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In today’s world, teens have a lot on their plates. They take on jobs, begin relationships, play sports or join other extra-curricular activities. While trying to keep their grades up, it can be too much. Many times, they think they have it all figured out and won’t let anyone tell them otherwise.

Let’s face it, raising teenagers is hard. Because teenagers like to make their own decisions, parenting teens is a lot more difficult than parenting younger kids. You want to make sure your child is healthy, safe, and continues on the road to success that you started them on. But, you’re no longer in control of every decision they make. Many adults think that teens don’t have much to worry about, but a National Sleep Foundation poll showed that most adolescents were likely to say they worried about things too much (58%) and/or felt stressed out/anxious (56%). Many of the young people surveyed also reported feeling hopeless about the future or feeling unhappy, sad, or depressed.

The Trick to Raising Teenagers in 2017

To help your older child find balance and not feel overwhelmed by her teenage life, follow these tips.   

Provide Healthy Diet Choices

Sometimes when young people are busy, they don’t make time for healthy meals. Teen choices in snacks tend to be pretty bad. From candy bars and chips out of vending machines to jumbo caffeinated drinks that help them stay awake studying. Try to keep snacks in the house that your teen can grab on the way out the door. Protein-rich nuts, cheese sticks, and yogurt are great for keeping hunger at bay. While whole grain granola bars are a good source of energy to get through after-school activities.

And talk to your teen about the effects of too much caffeine. Using soda and energy drinks to make it through work can delay crashing, but excess caffeine can lead to sleep problems at night. Encourage them to drink healthy fruit smoothies or water instead, which can also provide the energy they need.

Discuss Ways to Find a Healthy Balance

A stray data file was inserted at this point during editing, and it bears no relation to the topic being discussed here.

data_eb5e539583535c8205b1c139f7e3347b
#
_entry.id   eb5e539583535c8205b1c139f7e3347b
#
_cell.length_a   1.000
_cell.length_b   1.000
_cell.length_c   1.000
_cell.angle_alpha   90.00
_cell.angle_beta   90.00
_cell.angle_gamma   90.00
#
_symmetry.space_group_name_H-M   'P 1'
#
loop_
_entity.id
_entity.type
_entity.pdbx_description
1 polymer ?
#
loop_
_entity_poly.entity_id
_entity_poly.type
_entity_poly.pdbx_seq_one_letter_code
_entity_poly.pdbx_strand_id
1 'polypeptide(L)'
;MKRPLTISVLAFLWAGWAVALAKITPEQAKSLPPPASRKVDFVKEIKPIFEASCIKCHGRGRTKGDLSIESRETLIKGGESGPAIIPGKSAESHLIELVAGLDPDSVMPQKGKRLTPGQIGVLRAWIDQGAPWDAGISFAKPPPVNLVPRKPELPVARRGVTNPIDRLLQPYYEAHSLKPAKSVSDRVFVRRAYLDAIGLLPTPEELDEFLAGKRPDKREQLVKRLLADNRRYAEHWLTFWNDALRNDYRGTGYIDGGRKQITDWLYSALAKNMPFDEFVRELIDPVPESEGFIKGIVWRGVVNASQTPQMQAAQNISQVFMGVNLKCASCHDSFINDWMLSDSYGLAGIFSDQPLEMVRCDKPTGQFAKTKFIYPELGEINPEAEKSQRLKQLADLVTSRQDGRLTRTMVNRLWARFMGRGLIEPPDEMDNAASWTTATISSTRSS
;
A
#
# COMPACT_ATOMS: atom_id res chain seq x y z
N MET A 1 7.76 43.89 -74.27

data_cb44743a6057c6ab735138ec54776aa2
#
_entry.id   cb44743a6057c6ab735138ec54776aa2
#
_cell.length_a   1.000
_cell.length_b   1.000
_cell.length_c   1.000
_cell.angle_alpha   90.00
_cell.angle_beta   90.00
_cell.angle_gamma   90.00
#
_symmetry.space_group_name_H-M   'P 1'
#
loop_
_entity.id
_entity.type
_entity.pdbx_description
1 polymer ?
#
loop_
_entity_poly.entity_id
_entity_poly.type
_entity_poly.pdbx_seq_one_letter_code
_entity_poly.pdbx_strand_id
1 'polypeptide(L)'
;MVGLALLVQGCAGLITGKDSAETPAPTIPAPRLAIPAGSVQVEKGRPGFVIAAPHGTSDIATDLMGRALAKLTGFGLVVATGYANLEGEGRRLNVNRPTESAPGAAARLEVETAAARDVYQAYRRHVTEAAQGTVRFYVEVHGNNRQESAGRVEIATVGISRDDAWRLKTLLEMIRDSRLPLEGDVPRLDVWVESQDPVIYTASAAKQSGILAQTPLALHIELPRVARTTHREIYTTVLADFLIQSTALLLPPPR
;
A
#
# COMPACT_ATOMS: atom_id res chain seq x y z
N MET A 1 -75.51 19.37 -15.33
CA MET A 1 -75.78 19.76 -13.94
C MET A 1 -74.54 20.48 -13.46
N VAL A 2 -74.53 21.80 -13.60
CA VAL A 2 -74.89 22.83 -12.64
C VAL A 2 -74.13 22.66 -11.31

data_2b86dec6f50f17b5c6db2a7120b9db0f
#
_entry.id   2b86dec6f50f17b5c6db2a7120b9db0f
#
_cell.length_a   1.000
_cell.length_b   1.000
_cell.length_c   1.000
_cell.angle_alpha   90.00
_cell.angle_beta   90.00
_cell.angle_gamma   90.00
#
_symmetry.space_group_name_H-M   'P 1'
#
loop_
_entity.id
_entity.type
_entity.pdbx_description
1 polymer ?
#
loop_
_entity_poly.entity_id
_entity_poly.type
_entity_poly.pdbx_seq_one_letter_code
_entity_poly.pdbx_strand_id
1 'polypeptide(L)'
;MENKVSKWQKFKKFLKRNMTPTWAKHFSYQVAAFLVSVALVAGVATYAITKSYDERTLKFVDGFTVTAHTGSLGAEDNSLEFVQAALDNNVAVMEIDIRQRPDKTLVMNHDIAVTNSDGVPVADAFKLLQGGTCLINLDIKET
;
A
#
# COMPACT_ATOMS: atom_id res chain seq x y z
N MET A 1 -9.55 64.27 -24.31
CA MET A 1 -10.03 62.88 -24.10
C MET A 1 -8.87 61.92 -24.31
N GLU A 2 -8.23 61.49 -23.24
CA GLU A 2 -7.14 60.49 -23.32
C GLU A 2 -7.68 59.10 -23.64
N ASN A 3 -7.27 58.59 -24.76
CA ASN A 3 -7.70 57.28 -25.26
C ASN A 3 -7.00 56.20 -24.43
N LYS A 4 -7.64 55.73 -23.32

Sometimes ambitious teen choices can only lead to more pressure. If it’s obvious your child has too much going on. Help pinpoint tasks or activities that are more important and suggest dropping what isn’t. Does he really need to pick up that extra shift at work when he has a midterm next week? Can she logistically be a part of the school play when she’s already struggling in Algebra? You know what’s best for your child’s schedule. To avoid a battle, help them to make their own choices rather than telling them what to do.

Encourage Regular Exercise

Many teenagers in 2017 are so used to texting and playing video games that they end up sitting still much of the time. Exercise produces natural stress-relieving endorphins and is a great way to battle obesity. Invite your son or daughter to join you for a run, set up a basketball hoop in the driveway so he can invite friends to play, or look into video games that encourage them to get up and move. He’ll be much more likely to feel good about himself after regular exercise each day.

Keep Sleep Habits in Check  

Finding room for sleep is hard for teens. Not only are they busy, but hormones cause sleep patterns to shift toward later times for both sleeping and waking. This can make it difficult to fall asleep before 11:00 pm. While teens should sleep between 9 and 10 hours a night, most get closer to 7 or 8.  Research shows that lack of sleep affects mood which can lead to depression and hinders the ability to focus in school.

Here are some tips for parenting a teen who needs more sleep:

  • Encourage your child to start homework earlier so he can get more sleep. Students who sleep for 60 extra minutes get higher grades, have improved alertness and mood, and are less likely to get sick.
  • Teach your teen what blue light does to the sleep cycle. Looking at screens from TV, phones, tablets or laptops right before bed makes it hard for your body to know it’s time to fall asleep. There are lots of great books they haven’t read yet!
  • Don’t let them sleep too long on weekends. We all know teenagers like to stay up late watching movies or talking to friends on Friday night, but this leads to needing to catch up on sleep on weekend mornings. A dramatic change in the sleep-wake schedule could throw your child off for the rest of the week, so wake them up within an hour or two of their normal routine on Saturdays and Sundays.
  • If your kid is using pills and drinks to replace sleep, tell them about their harmful effects. Not only can they be addicting, but they also deprive him of the natural brain boost and better grades that only sleep can give.
  • Talk about the dangers of being sleepy behind the wheel. When you are sleep deprived, you are as impaired as driving with a blood alcohol content of .08%, which is illegal for drivers in many states. Drowsy driving causes over 100,000 crashes each year.

On another note, if you have a teenager who is sleeping his or her days away, you may want to talk to your pediatrician. Excessive sleep is a sign of depression and should be addressed by an expert.

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